This was my first John le Carré; I chose it after a conversation with a charming elderly gentleman in a A Murder of Quality' because it was short. Long books put me off when it comes to authors I haven't read before, especially when it's a book outside of my normal reading choice which le Carré is. I was also attracted to 'A Murder of Quality' because it sounded so atypical - this is a murder mystery set in a private school with George Smiley in the detective role rather than the cold war thrillers I associate with him, but it does come in a neat little package.
bookshop (although I don't think he really approved of my reasoning) he told me the earlier books were by far the best, I chose '
What I really wanted from this book was to know whether I would get on with le Carré or not - I did so at some point will doubtless set about tackling his whole back catalogue - but what really interested me in 'A Murder of Quality', and what I assume might not be such a central theme in the spy novels is the way le Carré chooses to look at the British class system. It's a system that's still flourishing in much the same way now as it was in 1962 when 'A Murder of Quality' was first published. The BBC recently ran a thing suggesting that the old definitions of class were out of date, they identified 7 specific classes and devised a calculator so you can work out where you belong and whilst it's not entirely convincing it is quite interesting.
John le Carré's own career certainly bought him into enough contact with the public school system, including Eton (where he taught) to be well versed in the manners and language of the upper classes - something he mercilessly exposes here. Carne school could be modelled on any of a dozen important private schools - but not Eton or Harrow. It has it's customs, language, and manners as well as a staff mostly made up of old boys who determinedly drop into conversation how friendly they are with the local Lord whilst judging the quality of each others silver. There is however an interloper - a grammar school boy who's made it onto the staff along with his wife, Stella, who has china ducks on the wall and will not fit in. She's the victim but who's the culprit and will the old school ties be enough to cover his tracks?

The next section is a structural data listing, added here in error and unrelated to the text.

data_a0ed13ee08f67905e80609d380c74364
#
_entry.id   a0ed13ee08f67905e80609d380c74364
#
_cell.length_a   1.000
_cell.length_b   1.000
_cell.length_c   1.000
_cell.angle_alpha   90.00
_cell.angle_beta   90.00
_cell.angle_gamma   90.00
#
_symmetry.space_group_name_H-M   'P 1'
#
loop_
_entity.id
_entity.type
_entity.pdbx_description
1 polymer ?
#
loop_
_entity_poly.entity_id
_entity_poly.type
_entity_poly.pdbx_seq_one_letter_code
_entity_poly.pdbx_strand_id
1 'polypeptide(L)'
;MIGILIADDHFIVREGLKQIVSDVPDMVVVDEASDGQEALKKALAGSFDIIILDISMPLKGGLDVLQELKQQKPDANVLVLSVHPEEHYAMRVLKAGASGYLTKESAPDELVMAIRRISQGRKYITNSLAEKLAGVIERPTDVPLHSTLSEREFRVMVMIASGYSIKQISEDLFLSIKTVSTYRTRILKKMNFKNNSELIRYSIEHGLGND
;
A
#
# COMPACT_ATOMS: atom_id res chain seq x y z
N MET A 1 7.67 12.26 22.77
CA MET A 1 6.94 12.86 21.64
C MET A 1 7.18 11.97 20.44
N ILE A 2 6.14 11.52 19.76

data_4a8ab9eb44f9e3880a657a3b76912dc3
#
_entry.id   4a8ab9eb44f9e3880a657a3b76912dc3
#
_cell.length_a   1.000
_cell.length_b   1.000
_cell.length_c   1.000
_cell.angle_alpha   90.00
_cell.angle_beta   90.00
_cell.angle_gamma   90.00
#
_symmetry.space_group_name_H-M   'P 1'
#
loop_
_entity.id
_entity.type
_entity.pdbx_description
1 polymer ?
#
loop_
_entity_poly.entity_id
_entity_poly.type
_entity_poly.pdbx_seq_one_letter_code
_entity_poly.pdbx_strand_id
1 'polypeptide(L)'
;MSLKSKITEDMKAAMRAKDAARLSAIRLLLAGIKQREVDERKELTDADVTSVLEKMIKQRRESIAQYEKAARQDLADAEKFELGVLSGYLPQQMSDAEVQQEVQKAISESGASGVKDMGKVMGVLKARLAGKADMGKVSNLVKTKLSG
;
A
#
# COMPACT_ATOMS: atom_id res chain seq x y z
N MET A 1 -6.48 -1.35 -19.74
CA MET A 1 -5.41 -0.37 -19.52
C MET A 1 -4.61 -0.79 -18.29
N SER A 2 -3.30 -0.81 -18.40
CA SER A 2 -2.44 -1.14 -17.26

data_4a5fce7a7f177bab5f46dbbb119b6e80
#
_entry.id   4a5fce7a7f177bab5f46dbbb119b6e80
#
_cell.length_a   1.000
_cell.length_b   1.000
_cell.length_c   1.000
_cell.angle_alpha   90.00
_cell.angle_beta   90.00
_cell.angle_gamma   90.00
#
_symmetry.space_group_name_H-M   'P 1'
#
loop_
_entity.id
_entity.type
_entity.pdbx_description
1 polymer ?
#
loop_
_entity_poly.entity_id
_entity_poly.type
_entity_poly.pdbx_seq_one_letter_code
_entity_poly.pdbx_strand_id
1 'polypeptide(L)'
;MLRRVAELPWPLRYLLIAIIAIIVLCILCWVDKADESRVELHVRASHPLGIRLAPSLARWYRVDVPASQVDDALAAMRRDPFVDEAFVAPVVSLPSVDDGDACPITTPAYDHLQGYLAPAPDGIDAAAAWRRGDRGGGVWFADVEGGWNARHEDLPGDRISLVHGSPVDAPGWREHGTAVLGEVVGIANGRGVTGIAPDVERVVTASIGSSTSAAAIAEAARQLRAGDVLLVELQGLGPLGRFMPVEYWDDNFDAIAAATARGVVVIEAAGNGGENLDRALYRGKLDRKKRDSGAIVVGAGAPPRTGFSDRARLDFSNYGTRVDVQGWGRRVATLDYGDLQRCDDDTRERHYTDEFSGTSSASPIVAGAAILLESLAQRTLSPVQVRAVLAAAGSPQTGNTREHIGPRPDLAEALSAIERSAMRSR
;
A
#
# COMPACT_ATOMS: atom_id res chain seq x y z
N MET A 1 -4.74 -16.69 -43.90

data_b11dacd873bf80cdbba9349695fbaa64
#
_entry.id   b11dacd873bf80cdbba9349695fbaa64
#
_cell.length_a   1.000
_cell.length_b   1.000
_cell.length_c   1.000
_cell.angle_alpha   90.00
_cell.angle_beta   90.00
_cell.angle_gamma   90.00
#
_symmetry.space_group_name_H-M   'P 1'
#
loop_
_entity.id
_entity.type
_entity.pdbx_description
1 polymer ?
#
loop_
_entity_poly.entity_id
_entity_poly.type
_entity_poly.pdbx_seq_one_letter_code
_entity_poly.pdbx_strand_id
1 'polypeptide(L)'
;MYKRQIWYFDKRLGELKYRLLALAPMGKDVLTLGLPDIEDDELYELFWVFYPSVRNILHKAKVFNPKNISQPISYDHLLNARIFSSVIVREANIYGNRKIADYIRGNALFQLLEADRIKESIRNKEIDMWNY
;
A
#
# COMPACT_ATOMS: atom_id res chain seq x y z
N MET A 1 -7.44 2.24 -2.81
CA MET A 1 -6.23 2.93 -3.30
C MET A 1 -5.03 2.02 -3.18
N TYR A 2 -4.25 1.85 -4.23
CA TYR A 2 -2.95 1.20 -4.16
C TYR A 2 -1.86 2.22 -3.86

Le Carré clearly has a bit of fun with all this and whilst some of the details (things like how a man hitches his trousers when he sits) were a bit over my head as class indicators most of it was unsettlingly familiar - oh, how harshly we judge those whose manners aren't quite our own. I would be interested to read a contemporary novel that covered much the same sort of ground - the closest thing I've come across was Julian Fellows 'Snobs' which was nowhere near as subtle or interesting so any recommendations would be gratefully received. As for 'A Murder of Quality'; it's a decent whodunnit but an absolutely excellent piece of social observation and commentary.